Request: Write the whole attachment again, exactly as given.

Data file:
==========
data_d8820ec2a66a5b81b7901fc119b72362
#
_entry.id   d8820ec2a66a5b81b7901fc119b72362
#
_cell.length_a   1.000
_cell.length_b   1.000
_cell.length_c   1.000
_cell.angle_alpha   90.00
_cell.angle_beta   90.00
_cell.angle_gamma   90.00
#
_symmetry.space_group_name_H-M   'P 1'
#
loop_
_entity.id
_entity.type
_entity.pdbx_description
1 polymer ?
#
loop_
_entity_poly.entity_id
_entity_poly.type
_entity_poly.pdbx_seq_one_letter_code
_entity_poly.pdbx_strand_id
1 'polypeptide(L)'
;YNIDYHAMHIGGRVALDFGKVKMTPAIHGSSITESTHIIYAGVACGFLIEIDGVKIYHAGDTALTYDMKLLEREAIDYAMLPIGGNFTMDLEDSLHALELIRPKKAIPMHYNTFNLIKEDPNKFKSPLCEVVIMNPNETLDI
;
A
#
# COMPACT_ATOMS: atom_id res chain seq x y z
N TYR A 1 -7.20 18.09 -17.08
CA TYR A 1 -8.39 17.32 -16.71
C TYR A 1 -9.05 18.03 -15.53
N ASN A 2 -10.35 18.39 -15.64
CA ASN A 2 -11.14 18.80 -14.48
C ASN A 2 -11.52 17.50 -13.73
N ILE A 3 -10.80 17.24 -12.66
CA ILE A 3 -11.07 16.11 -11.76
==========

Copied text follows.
data_d8820ec2a66a5b81b7901fc119b72362
#
_entry.id   d8820ec2a66a5b81b7901fc119b72362
#
_cell.length_a   1.000
_cell.length_b   1.000
_cell.length_c   1.000
_cell.angle_alpha   90.00
_cell.angle_beta   90.00
_cell.angle_gamma   90.00
#
_symmetry.space_group_name_H-M   'P 1'
#
loop_
_entity.id
_entity.type
_entity.pdbx_description
1 polymer ?
#
loop_
_entity_poly.entity_id
_entity_poly.type
_entity_poly.pdbx_seq_one_letter_code
_entity_poly.pdbx_strand_id
1 'polypeptide(L)'
;YNIDYHAMHIGGRVALDFGKVKMTPAIHGSSITESTHIIYAGVACGFLIEIDGVKIYHAGDTALTYDMKLLEREAIDYAMLPIGGNFTMDLEDSLHALELIRPKKAIPMHYNTFNLIKEDPNKFKSPLCEVVIMNPNETLDI
;
A
#
# COMPACT_ATOMS: atom_id res chain seq x y z
N TYR A 1 -7.20 18.09 -17.08
CA TYR A 1 -8.39 17.32 -16.71
C TYR A 1 -9.05 18.03 -15.53
N ASN A 2 -10.35 18.39 -15.64
CA ASN A 2 -11.14 18.80 -14.48
C ASN A 2 -11.52 17.50 -13.73
N ILE A 3 -10.80 17.24 -12.66
CA ILE A 3 -11.07 16.11 -11.76